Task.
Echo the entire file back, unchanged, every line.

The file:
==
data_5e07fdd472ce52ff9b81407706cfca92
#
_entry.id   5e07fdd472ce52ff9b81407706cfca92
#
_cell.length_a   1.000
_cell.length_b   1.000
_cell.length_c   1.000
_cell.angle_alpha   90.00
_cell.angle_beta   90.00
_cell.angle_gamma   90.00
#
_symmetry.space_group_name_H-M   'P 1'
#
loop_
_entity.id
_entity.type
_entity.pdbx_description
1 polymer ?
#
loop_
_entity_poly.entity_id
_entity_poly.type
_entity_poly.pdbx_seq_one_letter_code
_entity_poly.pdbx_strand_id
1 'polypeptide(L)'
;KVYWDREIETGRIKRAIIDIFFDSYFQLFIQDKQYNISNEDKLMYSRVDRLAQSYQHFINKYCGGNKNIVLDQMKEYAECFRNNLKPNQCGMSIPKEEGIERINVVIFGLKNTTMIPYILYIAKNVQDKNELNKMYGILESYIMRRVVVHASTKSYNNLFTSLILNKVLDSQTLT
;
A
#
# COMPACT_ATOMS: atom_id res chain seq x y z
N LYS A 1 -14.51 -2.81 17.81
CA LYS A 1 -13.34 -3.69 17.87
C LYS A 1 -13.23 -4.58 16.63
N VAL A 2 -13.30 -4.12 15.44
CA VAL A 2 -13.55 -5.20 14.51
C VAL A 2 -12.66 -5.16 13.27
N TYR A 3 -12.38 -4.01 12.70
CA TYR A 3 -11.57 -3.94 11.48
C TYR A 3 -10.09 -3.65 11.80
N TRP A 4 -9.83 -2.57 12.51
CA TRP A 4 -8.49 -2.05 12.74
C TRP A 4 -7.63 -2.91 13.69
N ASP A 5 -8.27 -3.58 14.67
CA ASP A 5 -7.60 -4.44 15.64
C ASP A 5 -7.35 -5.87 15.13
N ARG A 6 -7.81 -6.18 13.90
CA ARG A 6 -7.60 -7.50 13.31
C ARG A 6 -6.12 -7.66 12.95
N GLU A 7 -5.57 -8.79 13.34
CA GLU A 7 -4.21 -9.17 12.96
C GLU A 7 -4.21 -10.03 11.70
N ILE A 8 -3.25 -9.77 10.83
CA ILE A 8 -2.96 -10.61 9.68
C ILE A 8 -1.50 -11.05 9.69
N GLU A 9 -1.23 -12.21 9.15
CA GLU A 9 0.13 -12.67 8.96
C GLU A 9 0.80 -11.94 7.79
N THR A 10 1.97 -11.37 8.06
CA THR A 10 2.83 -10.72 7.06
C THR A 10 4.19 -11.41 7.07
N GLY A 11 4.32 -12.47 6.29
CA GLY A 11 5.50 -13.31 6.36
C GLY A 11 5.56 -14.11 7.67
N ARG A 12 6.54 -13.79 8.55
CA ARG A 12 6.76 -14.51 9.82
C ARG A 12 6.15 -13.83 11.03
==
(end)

data_5e07fdd472ce52ff9b81407706cfca92
#
_entry.id   5e07fdd472ce52ff9b81407706cfca92
#
_cell.length_a   1.000
_cell.length_b   1.000
_cell.length_c   1.000
_cell.angle_alpha   90.00
_cell.angle_beta   90.00
_cell.angle_gamma   90.00
#
_symmetry.space_group_name_H-M   'P 1'
#
loop_
_entity.id
_entity.type
_entity.pdbx_description
1 polymer ?
#
loop_
_entity_poly.entity_id
_entity_poly.type
_entity_poly.pdbx_seq_one_letter_code
_entity_poly.pdbx_strand_id
1 'polypeptide(L)'
;KVYWDREIETGRIKRAIIDIFFDSYFQLFIQDKQYNISNEDKLMYSRVDRLAQSYQHFINKYCGGNKNIVLDQMKEYAECFRNNLKPNQCGMSIPKEEGIERINVVIFGLKNTTMIPYILYIAKNVQDKNELNKMYGILESYIMRRVVVHASTKSYNNLFTSLILNKVLDSQTLT
;
A
#
# COMPACT_ATOMS: atom_id res chain seq x y z
N LYS A 1 -14.51 -2.81 17.81
CA LYS A 1 -13.34 -3.69 17.87
C LYS A 1 -13.23 -4.58 16.63
N VAL A 2 -13.30 -4.12 15.44
CA VAL A 2 -13.55 -5.20 14.51
C VAL A 2 -12.66 -5.16 13.27
N TYR A 3 -12.38 -4.01 12.70
CA TYR A 3 -11.57 -3.94 11.48
C TYR A 3 -10.09 -3.65 11.80
N TRP A 4 -9.83 -2.57 12.51
CA TRP A 4 -8.49 -2.05 12.74
C TRP A 4 -7.63 -2.91 13.69
N ASP A 5 -8.27 -3.58 14.67
CA ASP A 5 -7.60 -4.44 15.64
C ASP A 5 -7.35 -5.87 15.13
N ARG A 6 -7.81 -6.18 13.90
CA ARG A 6 -7.60 -7.50 13.31
C ARG A 6 -6.12 -7.66 12.95
N GLU A 7 -5.57 -8.79 13.34
CA GLU A 7 -4.21 -9.17 12.96
C GLU A 7 -4.21 -10.03 11.70
N ILE A 8 -3.25 -9.77 10.83
CA ILE A 8 -2.96 -10.61 9.68
C ILE A 8 -1.50 -11.05 9.69
N GLU A 9 -1.23 -12.21 9.15
CA GLU A 9 0.13 -12.67 8.96
C GLU A 9 0.80 -11.94 7.79
N THR A 10 1.97 -11.37 8.06
CA THR A 10 2.83 -10.72 7.06
C THR A 10 4.19 -11.41 7.07
N GLY A 11 4.32 -12.47 6.29
CA GLY A 11 5.50 -13.31 6.36
C GLY A 11 5.56 -14.11 7.67
N ARG A 12 6.54 -13.79 8.55
CA ARG A 12 6.76 -14.51 9.82
C ARG A 12 6.15 -13.83 11.03